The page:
And this was enough of a challenge because you have precedent of nature. The fact that the businesses were failing under his ownership, I did it for that. I did to come back and try to apply everything and anything I knew about improving local television. Now I started in 1977 KGMB was the dominant station.

But, I can tell you those years, we used to be a one week delay programming or whatever and technically there wasn’t that kind of investment. I can remember early on once I started understanding the business, people always say things like how come local TV so junk will go the main road so much better.

That kind of thing from that in this last go around, I’m not just going all the awards we won and everything I can say Hawaii news now is one of the most did we go. Yeah, I wish statewide television market. And one of the more highly regarded broadcast entities.

Greg bought us a year ago, they had a hundred stations. They bought 63 Raycom. We merged into a publicly traded company of 163 stations. And Hawaii is now what right to the top of that. To me, that is a contribution to Hawaii. Just like in 84, we started doing youth sports as a contributions of Hawaii.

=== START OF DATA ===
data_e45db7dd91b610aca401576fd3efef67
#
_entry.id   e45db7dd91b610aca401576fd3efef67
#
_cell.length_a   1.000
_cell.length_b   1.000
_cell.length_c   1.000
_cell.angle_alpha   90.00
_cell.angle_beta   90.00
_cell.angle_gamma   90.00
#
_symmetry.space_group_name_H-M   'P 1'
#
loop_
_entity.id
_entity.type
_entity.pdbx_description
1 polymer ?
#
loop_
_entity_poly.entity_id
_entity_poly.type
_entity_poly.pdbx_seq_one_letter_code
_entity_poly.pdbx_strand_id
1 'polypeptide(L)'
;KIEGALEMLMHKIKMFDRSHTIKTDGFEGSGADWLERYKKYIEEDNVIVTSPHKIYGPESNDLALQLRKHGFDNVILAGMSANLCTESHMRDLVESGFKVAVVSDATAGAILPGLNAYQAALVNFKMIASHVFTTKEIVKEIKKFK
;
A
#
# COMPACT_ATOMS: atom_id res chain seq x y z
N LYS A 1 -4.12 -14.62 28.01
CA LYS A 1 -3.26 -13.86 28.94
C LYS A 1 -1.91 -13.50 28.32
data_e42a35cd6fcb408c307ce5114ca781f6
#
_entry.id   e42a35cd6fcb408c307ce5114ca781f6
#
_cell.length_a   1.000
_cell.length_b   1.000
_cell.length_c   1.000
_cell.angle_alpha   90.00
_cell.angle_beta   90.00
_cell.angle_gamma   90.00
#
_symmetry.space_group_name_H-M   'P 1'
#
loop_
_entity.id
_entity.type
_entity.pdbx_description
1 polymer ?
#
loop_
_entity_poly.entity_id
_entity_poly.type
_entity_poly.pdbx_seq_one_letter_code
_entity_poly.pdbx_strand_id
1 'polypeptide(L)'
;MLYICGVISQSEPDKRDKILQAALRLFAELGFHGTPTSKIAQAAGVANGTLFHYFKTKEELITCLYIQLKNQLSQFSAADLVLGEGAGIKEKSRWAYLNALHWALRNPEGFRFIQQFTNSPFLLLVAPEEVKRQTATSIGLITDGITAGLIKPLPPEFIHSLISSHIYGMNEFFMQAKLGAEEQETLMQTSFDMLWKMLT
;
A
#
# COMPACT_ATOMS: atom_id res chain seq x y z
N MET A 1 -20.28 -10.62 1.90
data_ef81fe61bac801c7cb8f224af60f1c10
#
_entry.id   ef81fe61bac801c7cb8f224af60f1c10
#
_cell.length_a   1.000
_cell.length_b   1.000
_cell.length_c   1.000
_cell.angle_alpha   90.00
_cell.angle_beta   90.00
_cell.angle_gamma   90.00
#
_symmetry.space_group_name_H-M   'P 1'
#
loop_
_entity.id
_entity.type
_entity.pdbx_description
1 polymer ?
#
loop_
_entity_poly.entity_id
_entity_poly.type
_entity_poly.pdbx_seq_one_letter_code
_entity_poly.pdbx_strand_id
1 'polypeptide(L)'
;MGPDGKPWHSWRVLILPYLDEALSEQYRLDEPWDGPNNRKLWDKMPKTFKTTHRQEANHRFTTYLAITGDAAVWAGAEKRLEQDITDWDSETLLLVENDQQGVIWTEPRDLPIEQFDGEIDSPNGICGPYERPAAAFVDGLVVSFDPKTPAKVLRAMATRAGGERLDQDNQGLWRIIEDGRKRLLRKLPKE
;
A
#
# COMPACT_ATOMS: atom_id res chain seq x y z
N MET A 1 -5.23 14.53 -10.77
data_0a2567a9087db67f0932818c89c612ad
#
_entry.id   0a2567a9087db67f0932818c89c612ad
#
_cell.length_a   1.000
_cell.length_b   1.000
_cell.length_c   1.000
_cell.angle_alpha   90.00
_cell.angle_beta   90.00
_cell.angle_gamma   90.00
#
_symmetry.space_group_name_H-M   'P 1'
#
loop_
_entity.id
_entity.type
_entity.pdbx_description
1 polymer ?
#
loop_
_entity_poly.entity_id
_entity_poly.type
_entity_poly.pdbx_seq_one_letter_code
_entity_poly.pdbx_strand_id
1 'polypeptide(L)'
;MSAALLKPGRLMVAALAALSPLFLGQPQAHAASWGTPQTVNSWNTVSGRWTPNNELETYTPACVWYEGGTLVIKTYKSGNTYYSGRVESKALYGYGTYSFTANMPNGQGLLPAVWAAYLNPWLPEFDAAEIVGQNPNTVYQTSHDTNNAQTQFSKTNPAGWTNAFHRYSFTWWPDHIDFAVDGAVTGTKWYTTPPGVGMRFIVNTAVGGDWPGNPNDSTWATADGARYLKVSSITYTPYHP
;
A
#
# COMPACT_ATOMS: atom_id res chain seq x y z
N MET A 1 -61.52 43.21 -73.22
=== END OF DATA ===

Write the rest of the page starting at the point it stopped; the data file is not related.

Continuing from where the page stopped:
That was a vision that we understood that Hawaii sports. They went from the Northern tip of Kauai to the Southern tip of the Hawaii island and everywhere in between. I understood the feeling of the pride of that and what’s what we began to do on a pretty good basis. So I came back to serve at that point.

Serve a place that I had loved that I always felt strongly connected to. And that began, I didn’t know what was going to win. I didn’t know what was going to happen going forward and I’d never had a crystal ball. For me, it’s never been about trying to predict the future. It’s about how you create this over the course of 18 years.

There was one thing after another. We created some great success, so it’d be here in the broadcast business. But beyond that for the people, I heard I’m a media today. Make a comment about making profits for mainland company. For me, it was first and foremost, always about the people creating a great place to work.